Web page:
I remember having to condition my Brittany to their first beeper collar. The first time I set the collar on their kennel and at the first beep they went ballistic. I moved the collar about 30 feet away where it didn't bother them and let it beep for a few minutes each day. Gradually moving the collar closer. It wasn't long before they were wearing the collar with it beeping and could care less. It's all a matter of conditioning the dog to the sound. Whether it's a beeper collar or gun shot.

Good luck.
Good post.
Especially the first paragraph!
 

Munster927

Active member
Agree with all of the above methods. My method has been with the aid of a partner but it can be done alone using a field like Zeb said above. Try to have a bird involved if at all possible. Food/treats are a good 2nd option. Since I can only give my experiences, I'll share what I've done with my dad for 5 dogs below:

Find somewhere that has tree cover if possible to help deaden the sound. We used our long driveway at our cabin, but somewhere with tree cover will do. Start about 200 yards away from the person shooting the gun (.22 pistol or smaller caliber). Have yourself a pocket of GOOD treats. Hot dog chunks work well. Have the shooter shoot every 30 seconds or so. When a shot goes off, treat. Next shot. Treat. If they seem to care less about the noise, move a little closer. Shot, treat. Continue slowly moving closer. Treating with each shot. Until you can either A: Get close enough to the shooter that you are practically next to them while they shoot and you treat. Or B: The dog shows any sign of hesitation or concern about the shot.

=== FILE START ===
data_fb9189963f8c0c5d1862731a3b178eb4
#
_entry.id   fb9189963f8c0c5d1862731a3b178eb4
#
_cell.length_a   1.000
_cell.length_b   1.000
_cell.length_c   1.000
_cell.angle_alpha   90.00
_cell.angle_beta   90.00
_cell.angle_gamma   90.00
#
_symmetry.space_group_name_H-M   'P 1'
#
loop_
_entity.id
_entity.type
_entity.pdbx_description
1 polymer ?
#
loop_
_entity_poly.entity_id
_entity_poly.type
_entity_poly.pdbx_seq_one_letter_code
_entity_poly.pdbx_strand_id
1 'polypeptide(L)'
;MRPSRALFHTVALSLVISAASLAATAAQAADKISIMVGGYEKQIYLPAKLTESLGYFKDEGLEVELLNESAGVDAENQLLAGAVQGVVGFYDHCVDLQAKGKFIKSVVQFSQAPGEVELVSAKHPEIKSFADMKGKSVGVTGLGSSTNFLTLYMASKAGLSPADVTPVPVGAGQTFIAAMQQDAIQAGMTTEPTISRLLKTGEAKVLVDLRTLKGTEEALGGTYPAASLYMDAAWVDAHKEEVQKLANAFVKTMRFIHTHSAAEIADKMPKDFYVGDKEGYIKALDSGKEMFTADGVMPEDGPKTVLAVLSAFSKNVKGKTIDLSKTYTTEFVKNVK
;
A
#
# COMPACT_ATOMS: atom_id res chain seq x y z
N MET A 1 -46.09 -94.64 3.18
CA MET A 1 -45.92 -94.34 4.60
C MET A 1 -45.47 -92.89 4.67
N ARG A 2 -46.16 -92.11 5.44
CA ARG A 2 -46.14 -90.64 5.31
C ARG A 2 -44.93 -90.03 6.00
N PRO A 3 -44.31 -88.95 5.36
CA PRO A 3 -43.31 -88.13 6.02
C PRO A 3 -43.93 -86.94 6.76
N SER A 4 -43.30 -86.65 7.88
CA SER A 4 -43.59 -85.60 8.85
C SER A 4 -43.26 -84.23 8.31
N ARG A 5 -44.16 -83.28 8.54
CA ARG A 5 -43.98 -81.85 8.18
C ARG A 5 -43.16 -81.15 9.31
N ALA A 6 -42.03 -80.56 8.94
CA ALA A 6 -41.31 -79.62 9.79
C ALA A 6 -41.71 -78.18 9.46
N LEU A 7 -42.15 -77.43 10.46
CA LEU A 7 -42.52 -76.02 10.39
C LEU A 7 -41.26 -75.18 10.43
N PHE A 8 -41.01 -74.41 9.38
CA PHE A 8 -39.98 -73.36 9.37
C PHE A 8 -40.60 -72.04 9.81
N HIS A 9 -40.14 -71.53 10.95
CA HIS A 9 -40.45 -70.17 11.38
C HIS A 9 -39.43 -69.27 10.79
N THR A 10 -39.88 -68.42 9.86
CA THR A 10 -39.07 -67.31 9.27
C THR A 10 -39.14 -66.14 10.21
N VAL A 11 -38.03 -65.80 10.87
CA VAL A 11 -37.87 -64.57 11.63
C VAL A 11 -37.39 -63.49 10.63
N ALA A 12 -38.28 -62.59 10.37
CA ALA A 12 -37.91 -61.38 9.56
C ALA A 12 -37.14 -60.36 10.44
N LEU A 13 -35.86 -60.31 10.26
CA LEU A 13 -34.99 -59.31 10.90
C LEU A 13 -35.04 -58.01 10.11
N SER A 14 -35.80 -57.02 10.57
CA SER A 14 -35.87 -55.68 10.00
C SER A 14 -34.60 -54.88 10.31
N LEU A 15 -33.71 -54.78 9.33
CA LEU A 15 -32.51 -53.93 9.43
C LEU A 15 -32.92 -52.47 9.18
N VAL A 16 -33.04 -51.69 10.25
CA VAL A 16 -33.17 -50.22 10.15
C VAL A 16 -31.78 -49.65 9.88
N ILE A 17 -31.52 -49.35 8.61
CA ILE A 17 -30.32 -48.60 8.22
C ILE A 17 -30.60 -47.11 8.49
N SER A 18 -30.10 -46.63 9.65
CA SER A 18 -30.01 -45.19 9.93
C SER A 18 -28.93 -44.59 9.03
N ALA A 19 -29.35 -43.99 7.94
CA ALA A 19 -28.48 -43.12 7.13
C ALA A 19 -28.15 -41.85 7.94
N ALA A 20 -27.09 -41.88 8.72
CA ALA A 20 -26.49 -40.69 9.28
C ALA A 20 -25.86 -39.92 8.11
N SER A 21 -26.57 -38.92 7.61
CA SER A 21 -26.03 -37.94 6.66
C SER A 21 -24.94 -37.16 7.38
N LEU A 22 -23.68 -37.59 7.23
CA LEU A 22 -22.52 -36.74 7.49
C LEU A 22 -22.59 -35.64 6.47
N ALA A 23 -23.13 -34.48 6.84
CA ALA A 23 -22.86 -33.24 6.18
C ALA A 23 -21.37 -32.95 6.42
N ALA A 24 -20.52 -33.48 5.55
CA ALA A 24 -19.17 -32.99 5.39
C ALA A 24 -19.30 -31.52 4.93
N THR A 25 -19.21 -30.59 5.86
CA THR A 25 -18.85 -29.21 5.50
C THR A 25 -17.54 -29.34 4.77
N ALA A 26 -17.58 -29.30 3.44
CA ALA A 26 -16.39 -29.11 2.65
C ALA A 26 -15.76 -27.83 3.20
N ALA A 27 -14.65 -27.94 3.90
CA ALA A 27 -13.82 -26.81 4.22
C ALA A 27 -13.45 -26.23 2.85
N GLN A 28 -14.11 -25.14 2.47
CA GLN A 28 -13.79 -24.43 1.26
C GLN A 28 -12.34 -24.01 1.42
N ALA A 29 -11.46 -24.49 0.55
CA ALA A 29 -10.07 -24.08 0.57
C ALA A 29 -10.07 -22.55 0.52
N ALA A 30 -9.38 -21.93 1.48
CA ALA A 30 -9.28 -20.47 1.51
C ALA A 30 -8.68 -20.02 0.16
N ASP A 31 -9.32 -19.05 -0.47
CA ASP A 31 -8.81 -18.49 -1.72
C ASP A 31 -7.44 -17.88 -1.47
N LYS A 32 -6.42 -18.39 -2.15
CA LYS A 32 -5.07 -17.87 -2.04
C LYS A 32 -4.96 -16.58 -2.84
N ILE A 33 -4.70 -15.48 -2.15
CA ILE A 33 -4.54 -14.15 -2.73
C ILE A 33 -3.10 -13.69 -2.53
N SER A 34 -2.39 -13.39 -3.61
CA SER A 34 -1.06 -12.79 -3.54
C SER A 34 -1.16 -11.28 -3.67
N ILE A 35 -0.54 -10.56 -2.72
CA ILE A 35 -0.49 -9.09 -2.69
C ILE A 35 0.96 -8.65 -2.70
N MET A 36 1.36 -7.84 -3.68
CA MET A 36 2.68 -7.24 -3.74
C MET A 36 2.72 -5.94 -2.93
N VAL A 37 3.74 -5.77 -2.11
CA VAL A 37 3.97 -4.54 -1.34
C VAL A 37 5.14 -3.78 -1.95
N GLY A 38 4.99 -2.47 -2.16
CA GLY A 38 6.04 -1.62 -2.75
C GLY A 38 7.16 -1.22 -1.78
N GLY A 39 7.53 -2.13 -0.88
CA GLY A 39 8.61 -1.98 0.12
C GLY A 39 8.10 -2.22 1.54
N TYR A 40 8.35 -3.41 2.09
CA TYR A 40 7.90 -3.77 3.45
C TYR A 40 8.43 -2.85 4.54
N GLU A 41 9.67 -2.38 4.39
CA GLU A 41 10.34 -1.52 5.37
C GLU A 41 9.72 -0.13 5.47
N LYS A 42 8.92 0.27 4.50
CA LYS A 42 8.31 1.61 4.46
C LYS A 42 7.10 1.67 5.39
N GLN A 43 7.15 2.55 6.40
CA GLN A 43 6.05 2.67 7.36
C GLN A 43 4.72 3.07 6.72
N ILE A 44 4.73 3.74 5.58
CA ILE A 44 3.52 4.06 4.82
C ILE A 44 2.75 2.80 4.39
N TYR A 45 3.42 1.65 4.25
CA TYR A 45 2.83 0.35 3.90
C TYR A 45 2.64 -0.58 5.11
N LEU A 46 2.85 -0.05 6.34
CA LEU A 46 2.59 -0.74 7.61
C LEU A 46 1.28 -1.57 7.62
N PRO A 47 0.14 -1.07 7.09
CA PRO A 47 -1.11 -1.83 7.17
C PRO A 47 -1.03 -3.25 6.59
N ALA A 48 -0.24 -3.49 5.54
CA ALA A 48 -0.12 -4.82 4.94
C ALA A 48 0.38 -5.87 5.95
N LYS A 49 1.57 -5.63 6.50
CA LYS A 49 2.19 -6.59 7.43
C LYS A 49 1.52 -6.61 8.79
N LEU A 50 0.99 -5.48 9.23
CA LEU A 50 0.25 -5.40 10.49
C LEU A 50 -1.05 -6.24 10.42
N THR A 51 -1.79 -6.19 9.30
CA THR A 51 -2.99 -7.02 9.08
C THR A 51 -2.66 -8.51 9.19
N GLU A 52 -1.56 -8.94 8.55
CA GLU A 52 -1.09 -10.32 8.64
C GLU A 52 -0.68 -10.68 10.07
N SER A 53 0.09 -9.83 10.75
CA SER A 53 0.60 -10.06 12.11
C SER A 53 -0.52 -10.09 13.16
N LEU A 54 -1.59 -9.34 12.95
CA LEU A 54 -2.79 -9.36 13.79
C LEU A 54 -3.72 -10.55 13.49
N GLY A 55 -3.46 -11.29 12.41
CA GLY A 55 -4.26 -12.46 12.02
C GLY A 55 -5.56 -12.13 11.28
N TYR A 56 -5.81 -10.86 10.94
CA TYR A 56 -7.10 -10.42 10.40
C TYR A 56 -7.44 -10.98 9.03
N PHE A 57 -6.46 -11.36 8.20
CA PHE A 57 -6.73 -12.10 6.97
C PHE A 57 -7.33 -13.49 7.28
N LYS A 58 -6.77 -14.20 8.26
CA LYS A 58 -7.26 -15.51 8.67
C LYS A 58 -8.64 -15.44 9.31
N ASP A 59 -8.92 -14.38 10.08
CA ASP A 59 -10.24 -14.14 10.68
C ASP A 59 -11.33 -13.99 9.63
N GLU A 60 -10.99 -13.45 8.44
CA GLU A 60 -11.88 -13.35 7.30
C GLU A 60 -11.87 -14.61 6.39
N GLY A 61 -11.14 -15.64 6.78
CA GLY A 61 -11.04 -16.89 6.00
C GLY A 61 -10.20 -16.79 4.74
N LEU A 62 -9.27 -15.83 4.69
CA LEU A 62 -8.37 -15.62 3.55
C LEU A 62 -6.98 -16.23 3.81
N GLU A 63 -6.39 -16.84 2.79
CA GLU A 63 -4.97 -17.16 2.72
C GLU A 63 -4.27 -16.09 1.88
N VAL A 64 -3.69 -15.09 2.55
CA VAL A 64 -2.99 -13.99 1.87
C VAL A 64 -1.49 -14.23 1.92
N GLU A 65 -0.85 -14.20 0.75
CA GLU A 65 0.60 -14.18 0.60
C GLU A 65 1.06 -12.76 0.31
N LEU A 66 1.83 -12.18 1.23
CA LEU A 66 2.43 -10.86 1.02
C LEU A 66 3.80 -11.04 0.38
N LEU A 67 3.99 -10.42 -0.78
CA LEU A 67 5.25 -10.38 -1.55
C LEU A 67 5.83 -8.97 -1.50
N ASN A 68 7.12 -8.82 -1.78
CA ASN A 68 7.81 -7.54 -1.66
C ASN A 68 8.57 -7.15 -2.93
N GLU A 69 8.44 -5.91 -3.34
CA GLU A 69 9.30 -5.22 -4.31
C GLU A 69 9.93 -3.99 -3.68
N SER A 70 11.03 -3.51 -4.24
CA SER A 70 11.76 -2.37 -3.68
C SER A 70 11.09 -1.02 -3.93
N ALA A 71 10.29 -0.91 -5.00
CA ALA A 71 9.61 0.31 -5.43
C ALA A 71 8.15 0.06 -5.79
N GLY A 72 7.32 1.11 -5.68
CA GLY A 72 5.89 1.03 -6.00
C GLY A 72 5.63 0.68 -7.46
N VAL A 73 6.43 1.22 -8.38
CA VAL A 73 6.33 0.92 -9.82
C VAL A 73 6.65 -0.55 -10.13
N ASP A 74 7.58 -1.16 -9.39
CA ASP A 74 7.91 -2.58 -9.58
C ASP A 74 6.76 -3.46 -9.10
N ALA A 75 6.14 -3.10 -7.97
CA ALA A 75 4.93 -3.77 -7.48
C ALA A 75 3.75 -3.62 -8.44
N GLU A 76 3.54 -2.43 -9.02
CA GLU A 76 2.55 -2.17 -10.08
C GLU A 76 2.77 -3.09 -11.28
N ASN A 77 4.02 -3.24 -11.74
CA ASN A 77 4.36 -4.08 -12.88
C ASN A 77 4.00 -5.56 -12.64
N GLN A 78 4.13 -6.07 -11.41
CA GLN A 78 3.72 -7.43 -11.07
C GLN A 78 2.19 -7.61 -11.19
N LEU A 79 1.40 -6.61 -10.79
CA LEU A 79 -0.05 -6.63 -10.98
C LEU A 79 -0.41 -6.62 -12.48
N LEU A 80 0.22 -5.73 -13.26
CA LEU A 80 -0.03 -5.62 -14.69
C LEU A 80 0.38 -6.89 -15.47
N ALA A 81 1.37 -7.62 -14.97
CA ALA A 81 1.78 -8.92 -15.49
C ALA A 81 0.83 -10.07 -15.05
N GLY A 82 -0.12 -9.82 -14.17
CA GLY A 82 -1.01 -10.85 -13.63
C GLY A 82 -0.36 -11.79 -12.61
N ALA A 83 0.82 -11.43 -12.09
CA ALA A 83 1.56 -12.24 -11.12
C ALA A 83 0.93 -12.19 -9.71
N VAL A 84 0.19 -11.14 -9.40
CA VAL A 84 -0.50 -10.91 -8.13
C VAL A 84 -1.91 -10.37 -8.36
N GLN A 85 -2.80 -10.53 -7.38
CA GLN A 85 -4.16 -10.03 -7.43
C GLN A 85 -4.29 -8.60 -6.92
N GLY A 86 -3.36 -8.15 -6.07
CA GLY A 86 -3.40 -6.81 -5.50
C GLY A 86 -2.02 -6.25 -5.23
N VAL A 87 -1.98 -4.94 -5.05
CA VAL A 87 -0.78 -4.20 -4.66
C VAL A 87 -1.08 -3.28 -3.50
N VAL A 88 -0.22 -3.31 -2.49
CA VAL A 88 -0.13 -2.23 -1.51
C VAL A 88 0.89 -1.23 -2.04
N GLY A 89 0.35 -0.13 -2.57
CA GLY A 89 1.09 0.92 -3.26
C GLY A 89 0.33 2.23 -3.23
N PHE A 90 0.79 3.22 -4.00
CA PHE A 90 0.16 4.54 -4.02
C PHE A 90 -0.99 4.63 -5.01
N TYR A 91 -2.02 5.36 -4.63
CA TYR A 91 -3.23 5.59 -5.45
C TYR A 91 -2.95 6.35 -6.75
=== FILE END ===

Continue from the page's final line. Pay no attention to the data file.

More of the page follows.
Have yourself a method to notify the shooter to stop. Whistle, phone, etc. A big thing to remember also is to be CALM while doing the whole process. Your dog will pick up on you being nervous and may get scared wondering why you are nervous about the noise. Another thing I've done is talk to them when they shots go off. When a shot goes off saying something like "Find the bird. Good girl/boy" in a happy, playful tone.
 

westksbowhunter

Well-known member
Agree with all of the above methods. My method has been with the aid of a partner but it can be done alone using a field like Zeb said above. Try to have a bird involved if at all possible. Food/treats are a good 2nd option. Since I can only give my experiences, I'll share what I've done with my dad for 5 dogs below:

Find somewhere that has tree cover if possible to help deaden the sound. We used our long driveway at our cabin, but somewhere with tree cover will do. Start about 200 yards away from the person shooting the gun (.22 pistol or smaller caliber). Have yourself a pocket of GOOD treats. Hot dog chunks work well. Have the shooter shoot every 30 seconds or so. When a shot goes off, treat. Next shot. Treat. If they seem to care less about the noise, move a little closer. Shot, treat. Continue slowly moving closer. Treating with each shot. Until you can either A: Get close enough to the shooter that you are practically next to them while they shoot and you treat. Or B: The dog shows any sign of hesitation or concern about the shot.